The New Hope Center served more than 15,000 people in 2018. Men and women who needed everything from new coats to that evening's dinner. Who struggled to make it on their own, for reasons that stretched from drug addiction to unexpected tragedy. Many simply can't support their families on a limited income.
But no matter what brought them here, we believe in the inherent value of men and women made in the image of their Creator. We believe in human dignity and divine compassion. Because of those beliefs, we are endeavoring to share more stories from the New Hope Center. More accurately, we want our guests and volunteers to be given the chance to share their own stories in their own words.
Carla Stroud – Volunteer
“About a year and a half ago, I found myself — a widow of just a little over three years — with too much time on my hands. So I started praying and asking God ‘where do you want me? There are so many people that are reaching out and pulling and wanting things, but I want to be where you want me to be…’ I’ve always thought that 6 Stones is a place where God is working. Maybe this is a place where He’s wanting me to come.
“I think one of the most important things we can have is a grateful spirit. Working with people who are in a much less fortunate place than I am really causes me to look at myself and appreciate what I have.
“A man came in shopping for his family, and as we were talking back and forth I asked him how he was doing. And he said ‘you know, I’m doing OK. I’ve finally forgiven the man who killed my son. Ten years ago, this man killed my son. He’s being released from prison today, and I have been able to forgive him.’ He pulled out his phone and showed me a picture of his son’s grave, and talked about him a little bit. He was killed at a very young age. It was very touching, and I’ve never forgotten that.”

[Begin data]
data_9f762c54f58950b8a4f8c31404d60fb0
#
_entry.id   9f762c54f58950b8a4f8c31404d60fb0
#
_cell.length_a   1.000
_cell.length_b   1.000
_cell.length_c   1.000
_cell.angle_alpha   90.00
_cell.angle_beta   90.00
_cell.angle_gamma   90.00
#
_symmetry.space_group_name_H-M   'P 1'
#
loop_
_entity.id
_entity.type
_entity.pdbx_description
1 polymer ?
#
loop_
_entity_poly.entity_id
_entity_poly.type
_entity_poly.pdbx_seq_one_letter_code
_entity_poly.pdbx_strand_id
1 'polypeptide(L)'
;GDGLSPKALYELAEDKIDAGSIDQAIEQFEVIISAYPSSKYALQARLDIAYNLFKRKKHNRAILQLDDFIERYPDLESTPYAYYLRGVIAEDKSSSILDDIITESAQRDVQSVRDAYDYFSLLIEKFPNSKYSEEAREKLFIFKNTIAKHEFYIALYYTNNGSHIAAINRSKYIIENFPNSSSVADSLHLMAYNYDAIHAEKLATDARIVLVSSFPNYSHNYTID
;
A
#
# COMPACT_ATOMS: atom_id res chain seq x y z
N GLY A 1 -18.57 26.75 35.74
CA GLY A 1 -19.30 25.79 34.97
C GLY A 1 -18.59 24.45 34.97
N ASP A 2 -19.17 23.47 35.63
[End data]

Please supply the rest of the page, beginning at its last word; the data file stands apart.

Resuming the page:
Ruth – New Hope Guest, CPR Homeowner
“6 Stones did a wonderful job with the house, and me and the kids really appreciate what was done. I don’t have to worry about the roof leaking anymore. It’s the little things that people don’t think about… life keeps going on. There’s still tragedy and turmoil and drama, but we’ll make it through that as long as we stay a strong family.
“It’s a blessing. At first, honestly, I was ashamed and embarrassed. But the people here are so nice. You realize that everybody has hard times. It’s not just me. I’m not a failure. The people here really make it easy to not feel so down on yourself or weirded out or scared.
“The life that I’ve had, everything sooner or later — no matter how bad it got — it does pass. Things turn out better on the other side. You’ve just got to be patient and wait for it, and keep reminding yourself that it’s not forever. It’s temporary. It may seem like it’s never going to end, but eventually, it does as long as you just believe. I’ve started going to church since we last spoke; it was my daughter’s first experience with Bible School and she loves it. So just being around honest, nice, Christian people that believe in God and pray [helps me to have faith].”
Ron and Dylan – Volunteers
“This relationship is more of a mentoring opportunity. What Dylan and I are here to do is just give back to the community. We were talking this morning over breakfast about some of the things we’d like to see happen in our communities. One is to eradicate hunger, community-wide. Dylan also mentioned that one of his passions is to eradicate hunger worldwide. In order to do that, we first know that we have to give back to the community. When it starts small on the community level, then it can expand to more of a Statewide level and a national level.
“I will clear my schedule to make sure that this happens for Dylan. They mean that much to us, as far as friends and partners in life. When we talk about ‘Doing Life Together,’ it’s more than just grabbing a bite to eat or going to church together… we are true friends. We’re there for each other; good, bad, or indifferent.
“When you surround good character — like Dylan is — with good character, good-minded, Godly men, you know that relationship can continue. It’s a long-term mentoring, a long-term example, growing up in life, of someone who is willing to spend time and money and resources with the person you’re looking to mentor.”